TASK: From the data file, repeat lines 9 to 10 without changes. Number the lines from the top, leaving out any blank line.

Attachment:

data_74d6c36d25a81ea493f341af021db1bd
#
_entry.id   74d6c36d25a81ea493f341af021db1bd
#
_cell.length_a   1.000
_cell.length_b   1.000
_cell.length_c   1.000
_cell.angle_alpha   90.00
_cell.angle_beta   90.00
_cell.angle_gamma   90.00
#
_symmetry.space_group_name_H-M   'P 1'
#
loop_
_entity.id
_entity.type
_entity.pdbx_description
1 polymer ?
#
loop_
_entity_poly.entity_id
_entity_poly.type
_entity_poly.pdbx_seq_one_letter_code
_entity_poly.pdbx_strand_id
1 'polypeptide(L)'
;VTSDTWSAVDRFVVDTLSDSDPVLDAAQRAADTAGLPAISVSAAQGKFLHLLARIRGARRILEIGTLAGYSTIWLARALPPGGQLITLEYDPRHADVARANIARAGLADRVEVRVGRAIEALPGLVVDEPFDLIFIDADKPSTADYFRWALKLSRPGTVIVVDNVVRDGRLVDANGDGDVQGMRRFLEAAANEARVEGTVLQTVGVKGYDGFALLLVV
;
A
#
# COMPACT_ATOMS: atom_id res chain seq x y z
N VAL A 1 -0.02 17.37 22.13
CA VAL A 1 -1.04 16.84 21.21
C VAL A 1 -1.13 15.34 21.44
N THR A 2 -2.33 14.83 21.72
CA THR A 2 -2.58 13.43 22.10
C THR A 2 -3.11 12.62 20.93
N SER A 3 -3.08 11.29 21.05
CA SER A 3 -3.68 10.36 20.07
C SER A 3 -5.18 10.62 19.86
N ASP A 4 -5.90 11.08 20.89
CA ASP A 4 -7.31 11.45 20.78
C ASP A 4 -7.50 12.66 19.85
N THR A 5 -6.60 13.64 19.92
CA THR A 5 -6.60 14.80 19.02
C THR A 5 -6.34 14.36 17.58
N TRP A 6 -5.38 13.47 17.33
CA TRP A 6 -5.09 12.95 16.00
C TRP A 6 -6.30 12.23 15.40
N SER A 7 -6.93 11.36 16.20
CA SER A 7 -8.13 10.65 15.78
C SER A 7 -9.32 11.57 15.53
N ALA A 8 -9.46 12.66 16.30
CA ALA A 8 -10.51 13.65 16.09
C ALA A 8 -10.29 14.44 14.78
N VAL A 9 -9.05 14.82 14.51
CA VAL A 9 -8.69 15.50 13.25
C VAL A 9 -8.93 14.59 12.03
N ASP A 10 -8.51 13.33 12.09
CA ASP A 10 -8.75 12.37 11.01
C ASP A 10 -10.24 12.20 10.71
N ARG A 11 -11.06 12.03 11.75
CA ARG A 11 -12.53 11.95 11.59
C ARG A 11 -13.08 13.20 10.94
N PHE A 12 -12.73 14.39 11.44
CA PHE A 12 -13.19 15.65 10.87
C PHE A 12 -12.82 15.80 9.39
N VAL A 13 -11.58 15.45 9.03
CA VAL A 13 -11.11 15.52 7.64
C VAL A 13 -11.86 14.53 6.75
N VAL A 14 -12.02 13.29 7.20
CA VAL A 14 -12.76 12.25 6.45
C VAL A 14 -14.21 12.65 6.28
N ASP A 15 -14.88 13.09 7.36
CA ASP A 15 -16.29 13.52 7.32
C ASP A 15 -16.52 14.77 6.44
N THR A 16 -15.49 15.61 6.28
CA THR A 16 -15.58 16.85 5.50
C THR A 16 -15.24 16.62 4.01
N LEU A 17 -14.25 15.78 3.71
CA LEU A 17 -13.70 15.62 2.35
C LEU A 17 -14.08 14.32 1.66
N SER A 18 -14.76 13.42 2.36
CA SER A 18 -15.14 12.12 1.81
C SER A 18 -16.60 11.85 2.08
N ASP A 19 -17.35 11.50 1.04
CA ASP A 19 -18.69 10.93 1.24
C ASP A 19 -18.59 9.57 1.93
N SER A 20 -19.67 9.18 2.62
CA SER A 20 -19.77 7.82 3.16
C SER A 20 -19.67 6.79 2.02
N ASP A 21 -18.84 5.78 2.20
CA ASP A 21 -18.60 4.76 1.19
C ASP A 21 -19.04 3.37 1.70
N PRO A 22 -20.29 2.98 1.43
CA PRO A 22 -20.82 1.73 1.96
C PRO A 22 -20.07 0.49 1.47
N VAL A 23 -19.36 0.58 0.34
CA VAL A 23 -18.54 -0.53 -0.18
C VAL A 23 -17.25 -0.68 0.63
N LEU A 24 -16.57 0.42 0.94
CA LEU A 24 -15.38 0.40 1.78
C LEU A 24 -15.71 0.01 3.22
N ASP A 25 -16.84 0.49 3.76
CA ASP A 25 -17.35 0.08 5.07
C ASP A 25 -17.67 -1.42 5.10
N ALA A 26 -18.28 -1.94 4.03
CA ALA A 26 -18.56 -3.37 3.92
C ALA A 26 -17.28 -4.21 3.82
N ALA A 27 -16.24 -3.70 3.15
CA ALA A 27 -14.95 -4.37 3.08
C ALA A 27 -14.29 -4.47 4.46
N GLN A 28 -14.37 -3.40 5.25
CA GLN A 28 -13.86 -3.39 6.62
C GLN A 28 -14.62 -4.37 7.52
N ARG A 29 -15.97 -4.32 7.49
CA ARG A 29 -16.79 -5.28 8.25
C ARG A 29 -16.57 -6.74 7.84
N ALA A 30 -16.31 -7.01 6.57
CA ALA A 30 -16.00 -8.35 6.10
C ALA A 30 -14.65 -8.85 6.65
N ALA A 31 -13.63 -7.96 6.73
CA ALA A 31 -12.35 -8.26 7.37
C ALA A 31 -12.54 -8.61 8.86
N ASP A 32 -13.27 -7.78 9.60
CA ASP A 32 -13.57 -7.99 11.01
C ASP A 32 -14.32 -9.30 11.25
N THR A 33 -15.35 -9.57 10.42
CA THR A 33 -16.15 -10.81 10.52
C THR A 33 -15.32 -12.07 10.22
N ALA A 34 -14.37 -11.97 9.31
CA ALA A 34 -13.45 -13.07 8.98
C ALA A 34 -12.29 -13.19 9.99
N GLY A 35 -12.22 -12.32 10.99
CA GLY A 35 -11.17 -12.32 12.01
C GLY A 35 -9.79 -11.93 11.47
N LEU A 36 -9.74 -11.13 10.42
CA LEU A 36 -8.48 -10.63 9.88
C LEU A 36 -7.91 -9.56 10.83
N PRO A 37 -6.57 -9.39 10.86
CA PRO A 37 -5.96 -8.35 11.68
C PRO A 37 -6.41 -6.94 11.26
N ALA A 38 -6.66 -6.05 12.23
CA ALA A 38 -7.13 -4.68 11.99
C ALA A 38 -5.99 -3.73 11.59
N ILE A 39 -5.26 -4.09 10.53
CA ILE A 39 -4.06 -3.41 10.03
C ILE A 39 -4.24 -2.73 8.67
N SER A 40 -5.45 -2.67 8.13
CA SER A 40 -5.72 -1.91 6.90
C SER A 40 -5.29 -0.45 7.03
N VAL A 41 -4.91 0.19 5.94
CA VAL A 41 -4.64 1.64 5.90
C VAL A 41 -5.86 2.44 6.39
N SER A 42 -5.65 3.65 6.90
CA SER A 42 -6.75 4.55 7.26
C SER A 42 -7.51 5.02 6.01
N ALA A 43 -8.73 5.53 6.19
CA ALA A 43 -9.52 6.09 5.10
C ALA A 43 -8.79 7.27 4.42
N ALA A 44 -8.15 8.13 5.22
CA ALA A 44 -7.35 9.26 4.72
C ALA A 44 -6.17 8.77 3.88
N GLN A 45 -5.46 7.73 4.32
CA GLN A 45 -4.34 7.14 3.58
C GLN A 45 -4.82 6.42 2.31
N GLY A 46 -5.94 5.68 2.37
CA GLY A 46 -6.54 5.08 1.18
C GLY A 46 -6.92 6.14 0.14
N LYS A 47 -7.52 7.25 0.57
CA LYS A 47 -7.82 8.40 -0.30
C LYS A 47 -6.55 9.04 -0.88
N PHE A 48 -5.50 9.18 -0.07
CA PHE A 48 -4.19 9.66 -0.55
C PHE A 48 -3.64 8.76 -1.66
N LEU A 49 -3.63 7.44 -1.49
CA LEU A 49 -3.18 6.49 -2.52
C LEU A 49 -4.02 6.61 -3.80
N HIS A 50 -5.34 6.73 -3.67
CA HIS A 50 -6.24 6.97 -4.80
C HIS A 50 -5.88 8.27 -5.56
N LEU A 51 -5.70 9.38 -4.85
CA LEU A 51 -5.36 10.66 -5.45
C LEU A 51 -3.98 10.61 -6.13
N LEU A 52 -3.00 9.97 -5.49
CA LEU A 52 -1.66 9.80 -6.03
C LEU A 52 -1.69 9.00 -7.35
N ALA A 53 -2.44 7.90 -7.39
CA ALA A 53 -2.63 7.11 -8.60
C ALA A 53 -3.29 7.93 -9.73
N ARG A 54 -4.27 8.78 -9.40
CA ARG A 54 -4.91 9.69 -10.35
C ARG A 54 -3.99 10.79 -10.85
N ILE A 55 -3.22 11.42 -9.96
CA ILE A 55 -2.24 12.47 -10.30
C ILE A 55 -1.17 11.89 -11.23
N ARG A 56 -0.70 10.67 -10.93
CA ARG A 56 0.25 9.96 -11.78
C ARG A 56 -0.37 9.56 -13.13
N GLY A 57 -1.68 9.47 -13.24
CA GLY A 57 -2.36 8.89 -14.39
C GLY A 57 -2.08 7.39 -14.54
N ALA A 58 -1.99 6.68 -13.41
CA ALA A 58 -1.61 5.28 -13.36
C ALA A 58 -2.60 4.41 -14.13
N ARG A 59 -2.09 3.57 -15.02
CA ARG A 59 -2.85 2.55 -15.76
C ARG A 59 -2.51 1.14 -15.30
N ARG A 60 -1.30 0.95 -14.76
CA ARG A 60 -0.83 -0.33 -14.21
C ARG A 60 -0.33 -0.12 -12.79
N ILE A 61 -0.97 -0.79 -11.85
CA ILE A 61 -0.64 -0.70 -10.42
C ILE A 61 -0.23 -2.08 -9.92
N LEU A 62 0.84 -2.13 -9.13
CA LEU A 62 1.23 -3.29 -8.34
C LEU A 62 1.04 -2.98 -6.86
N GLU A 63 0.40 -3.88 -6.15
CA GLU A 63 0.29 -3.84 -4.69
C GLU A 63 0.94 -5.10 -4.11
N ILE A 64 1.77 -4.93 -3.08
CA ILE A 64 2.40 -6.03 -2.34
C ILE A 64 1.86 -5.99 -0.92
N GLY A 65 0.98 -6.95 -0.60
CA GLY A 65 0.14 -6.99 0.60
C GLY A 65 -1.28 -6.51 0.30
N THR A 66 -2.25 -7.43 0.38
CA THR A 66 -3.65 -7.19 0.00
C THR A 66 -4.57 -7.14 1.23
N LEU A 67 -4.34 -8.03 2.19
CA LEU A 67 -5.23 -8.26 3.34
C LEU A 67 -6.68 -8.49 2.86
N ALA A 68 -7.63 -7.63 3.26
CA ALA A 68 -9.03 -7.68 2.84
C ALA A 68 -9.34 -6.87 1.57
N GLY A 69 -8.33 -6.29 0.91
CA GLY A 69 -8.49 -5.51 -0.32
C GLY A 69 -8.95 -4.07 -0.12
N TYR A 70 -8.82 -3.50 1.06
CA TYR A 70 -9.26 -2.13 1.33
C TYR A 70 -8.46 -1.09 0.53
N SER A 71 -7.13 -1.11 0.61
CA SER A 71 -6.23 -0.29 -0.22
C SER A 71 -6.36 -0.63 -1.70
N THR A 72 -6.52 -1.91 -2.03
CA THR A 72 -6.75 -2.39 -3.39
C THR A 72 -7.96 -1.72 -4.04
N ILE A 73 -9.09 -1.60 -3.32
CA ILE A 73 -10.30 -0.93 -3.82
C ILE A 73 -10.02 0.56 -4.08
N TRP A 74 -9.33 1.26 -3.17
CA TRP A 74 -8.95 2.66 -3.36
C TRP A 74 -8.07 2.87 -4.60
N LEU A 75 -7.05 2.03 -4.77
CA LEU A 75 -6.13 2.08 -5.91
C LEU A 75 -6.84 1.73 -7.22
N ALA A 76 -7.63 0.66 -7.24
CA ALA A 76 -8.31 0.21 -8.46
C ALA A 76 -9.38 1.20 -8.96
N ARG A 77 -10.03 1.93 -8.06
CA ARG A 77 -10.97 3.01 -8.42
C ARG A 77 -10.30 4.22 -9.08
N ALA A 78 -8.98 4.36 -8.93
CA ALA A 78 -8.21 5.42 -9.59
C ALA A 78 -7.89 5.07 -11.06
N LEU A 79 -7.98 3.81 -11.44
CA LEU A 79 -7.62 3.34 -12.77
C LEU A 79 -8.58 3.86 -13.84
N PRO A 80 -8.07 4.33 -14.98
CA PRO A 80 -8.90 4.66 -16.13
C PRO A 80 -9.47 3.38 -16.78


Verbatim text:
_cell.angle_beta   90.00
_cell.angle_gamma   90.00